Winter in Montreal can be – and usually is – a cold and unforgiving season.
This is quite so not only to residents and visitors, but also to the homeless population, in which those unfortunate individuals have to deal with the snowstorms, howling winds and sub-zero temperatures with very little warm protection. And it’s even more so with the segment of Montreal’s homeless population who originate from the North, where its indigenous citizens go south in hope of relief from the harsh way of life in their remote towns and villages. However, the misery they endure on the streets of Montreal is definitely not much of a difference.
And when the frozen body of a young Inuit women is discovered below a downtown Montreal overpass following a major snowstorm, it’s another murder case for the duo of SQ Detective Inspector Romeo Leduc and his girlfriend, Dawson College teacher Marie Russell, to solve and at the same time, bring to light the plight of violence against homeless people. This is the cold, tragic premise of Ann Lambert’s second Leduc-Russell mystery novel The Dogs of Winter.
“I love my city. It’s the most extraordinary city in the world and there is no city like it on the planet,” said Ms. Lambert during a recent phone interview. Born in Montreal, she spent most of her life living between the West Island, the Plateau and NDG, and also loves how its citizens are a blend of different people who live a relatively peaceful fashion. “Although Montreal has its advantages and disadvantages, I wanted to make the city of Montreal an important character in my book. I especially love it in the winter, and feel a great deal of comfort when it’s hit by big snowstorms.”
Besides utilizing Montreal as the main canvas for the book, she also wanted to focus on the city’s dark side during its cruelest time of the year, especially when it came to such issues as homelessness, systemic racism and sexual violence against women.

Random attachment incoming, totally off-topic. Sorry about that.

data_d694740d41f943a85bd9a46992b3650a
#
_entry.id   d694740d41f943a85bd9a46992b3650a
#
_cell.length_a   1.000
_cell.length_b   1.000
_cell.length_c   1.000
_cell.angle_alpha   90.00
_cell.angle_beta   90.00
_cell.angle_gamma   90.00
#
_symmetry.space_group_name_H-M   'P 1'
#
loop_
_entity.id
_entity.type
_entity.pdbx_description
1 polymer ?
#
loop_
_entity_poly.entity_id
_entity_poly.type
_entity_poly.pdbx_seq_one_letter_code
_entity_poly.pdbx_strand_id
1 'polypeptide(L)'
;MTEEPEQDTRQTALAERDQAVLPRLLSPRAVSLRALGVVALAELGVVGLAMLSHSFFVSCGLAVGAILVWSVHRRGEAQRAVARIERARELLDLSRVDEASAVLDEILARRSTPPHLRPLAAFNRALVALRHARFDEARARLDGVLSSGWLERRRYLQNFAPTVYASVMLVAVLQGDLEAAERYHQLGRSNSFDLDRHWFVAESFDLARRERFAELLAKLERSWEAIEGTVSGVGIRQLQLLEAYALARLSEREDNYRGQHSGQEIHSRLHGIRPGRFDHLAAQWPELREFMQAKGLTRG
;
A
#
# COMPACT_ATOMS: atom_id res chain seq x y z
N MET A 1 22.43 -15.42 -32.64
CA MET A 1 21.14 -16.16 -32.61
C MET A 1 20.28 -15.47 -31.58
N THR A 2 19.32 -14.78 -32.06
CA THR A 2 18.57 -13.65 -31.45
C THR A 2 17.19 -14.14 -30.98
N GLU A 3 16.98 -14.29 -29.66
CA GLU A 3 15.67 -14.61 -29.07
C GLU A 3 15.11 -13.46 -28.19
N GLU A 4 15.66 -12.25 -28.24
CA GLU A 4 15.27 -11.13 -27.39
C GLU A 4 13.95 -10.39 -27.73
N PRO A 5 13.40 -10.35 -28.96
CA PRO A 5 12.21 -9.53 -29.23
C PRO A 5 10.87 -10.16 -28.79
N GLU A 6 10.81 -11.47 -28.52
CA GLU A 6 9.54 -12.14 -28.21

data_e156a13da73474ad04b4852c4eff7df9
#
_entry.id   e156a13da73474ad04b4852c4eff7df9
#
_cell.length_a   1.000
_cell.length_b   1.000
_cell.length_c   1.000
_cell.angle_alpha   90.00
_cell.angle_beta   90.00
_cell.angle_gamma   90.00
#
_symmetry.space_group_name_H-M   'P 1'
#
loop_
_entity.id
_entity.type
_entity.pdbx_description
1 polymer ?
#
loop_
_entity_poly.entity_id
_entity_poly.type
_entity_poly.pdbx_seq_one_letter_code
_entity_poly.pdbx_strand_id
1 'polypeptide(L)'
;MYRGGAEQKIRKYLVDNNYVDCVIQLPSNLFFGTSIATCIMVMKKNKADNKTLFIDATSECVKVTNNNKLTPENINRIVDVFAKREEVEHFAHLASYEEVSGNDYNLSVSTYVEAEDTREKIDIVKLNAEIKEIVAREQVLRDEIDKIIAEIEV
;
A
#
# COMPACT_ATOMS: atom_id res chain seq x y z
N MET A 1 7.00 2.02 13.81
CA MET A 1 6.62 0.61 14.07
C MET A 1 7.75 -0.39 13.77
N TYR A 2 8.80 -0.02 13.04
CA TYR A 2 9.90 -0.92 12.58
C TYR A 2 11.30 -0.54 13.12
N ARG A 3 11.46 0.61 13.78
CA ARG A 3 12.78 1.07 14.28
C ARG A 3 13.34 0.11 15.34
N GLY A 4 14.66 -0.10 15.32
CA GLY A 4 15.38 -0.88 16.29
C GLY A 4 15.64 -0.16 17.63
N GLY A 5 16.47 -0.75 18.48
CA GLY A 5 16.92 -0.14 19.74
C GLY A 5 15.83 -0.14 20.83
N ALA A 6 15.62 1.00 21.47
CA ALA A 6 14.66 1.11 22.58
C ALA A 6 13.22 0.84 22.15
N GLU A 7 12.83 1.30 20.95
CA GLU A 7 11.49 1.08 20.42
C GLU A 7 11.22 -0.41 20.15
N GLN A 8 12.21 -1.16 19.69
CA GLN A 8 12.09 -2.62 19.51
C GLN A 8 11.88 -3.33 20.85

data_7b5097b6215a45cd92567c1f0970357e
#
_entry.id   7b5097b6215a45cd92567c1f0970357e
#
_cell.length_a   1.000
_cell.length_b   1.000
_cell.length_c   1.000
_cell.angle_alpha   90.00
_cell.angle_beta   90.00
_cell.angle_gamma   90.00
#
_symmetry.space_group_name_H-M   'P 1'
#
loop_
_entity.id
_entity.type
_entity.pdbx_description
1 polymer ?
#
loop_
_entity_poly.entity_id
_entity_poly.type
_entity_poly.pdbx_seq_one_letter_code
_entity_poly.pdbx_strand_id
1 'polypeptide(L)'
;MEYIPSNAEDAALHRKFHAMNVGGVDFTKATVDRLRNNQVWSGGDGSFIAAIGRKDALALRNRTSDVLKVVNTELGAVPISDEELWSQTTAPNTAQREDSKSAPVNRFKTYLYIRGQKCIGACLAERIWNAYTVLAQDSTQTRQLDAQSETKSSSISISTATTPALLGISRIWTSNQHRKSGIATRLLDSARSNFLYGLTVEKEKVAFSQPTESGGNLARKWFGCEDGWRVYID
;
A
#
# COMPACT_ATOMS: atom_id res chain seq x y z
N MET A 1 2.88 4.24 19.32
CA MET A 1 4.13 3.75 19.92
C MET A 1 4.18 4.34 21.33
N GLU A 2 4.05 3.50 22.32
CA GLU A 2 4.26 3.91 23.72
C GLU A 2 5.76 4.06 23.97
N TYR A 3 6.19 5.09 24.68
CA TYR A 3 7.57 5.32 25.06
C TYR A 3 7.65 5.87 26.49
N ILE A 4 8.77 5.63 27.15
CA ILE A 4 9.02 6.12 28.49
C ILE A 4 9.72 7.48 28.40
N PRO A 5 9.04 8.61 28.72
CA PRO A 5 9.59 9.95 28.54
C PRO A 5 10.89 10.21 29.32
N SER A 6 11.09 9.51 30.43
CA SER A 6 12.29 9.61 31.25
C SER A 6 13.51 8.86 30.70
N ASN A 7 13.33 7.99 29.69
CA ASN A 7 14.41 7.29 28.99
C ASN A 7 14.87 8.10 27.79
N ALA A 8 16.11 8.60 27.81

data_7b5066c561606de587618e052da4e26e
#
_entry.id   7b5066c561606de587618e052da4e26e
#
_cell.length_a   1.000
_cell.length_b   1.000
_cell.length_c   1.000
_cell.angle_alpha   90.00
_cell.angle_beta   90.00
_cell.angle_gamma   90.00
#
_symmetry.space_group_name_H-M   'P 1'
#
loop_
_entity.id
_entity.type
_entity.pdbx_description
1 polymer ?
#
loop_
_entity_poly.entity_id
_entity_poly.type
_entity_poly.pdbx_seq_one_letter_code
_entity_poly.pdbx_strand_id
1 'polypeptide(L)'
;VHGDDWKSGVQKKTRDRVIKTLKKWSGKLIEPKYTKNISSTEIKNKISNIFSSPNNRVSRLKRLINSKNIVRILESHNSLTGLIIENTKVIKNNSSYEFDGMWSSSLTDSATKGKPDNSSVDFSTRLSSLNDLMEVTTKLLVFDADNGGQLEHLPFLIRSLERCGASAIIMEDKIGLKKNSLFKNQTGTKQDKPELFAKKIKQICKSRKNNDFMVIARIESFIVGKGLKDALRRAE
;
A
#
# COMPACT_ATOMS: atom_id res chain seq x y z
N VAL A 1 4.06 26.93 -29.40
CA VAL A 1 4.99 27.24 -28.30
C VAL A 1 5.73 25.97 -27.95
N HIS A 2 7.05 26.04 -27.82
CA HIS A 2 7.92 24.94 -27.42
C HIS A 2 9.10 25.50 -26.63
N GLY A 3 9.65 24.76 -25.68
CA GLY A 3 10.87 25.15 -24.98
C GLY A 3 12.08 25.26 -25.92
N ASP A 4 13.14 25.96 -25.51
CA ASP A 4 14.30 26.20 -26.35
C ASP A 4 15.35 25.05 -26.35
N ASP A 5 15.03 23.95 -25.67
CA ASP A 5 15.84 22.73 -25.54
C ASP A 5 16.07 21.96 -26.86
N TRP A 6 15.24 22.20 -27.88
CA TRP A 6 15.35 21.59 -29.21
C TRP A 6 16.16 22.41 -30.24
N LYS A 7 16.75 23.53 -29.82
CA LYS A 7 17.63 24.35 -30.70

“In The Dogs of Winter, I wanted to look at these issues as a fiction writer. While working at Dawson College, I have always seen homeless people hanging out at the nearby Alexis Nihon Plaza, and it has always bothered me about the cause of homelessness and why it happens, not to mention how helpless people are pushed down in western society and the economic injustice that goes along with it,” she said. “As well, I have always been concerned about how sexual violence against women has intensified so much and has come together with its own implications in systemic racism and social injustice.”
As well, Ms. Lambert likes the rare mystery novel dynamic of a man-and-woman couple who are complete opposites, yet are in a relationship, who team up to solve crimes, which is what the reader gets with Romeo Leduc and Marie Russell (which kind of harkens back to Nick and Nora Charles from Dashiell Hammett’s 1933 novel The Thin Man, which spawned a series of popular movies between 1934 and 1947).
“I really liked the tension, conversation and conflict that emerges from Romeo and Marie as they try to solve these murders and sexual assaults that have become rampant in the novel,” she said. “You also get the chance to see the crimes and their implications from Marie’s point-of-view, which allowed me to tell the story in a more complete way.”
Although Ms. Lambert possesses a theatre background (besides teaching English literature at Dawson College, she wrote, produced and directed plays with the Dawson Theatre Collective for 12 years), she admits that she enjoyed the experience of writing a novel – in particular a mystery novel – without being bound to the restrictions that go along with writing a play.
“A mystery novel is like a genre with so many sub-genres. I like the joy of the page-turner because it’s mostly plot-driven, and you’re allowed to include more complex characters to give the story more depth and complexity. I have always liked following clues and solving puzzles, so I wanted to write mysteries like The Birds That Stay and The Dogs of Winter because they’re the type of books that you can read on vacation without having to think too deeply about them,” she said. “Remember, murder is the greatest violation in humanity, especially when it’s set against social, political and historical backgrounds.”
And The Dogs of Winter is the type of book that should be part of your Christmas vacation reading. It’s an engrossing mystery of murder most foul during a cold, unforgiving season. And it takes the wits, wisdom, know-how and “opposites attract” back-and-forth modus operandi of the most unlikely crime solving duo around, in order to get to the bottom of a series of heinous crimes that cry of the echoes of three of the most socially relevant and dire issues that affect our world today. It’s a red-hot potboiler that effectively pierces through any kind of bone-chilling cold.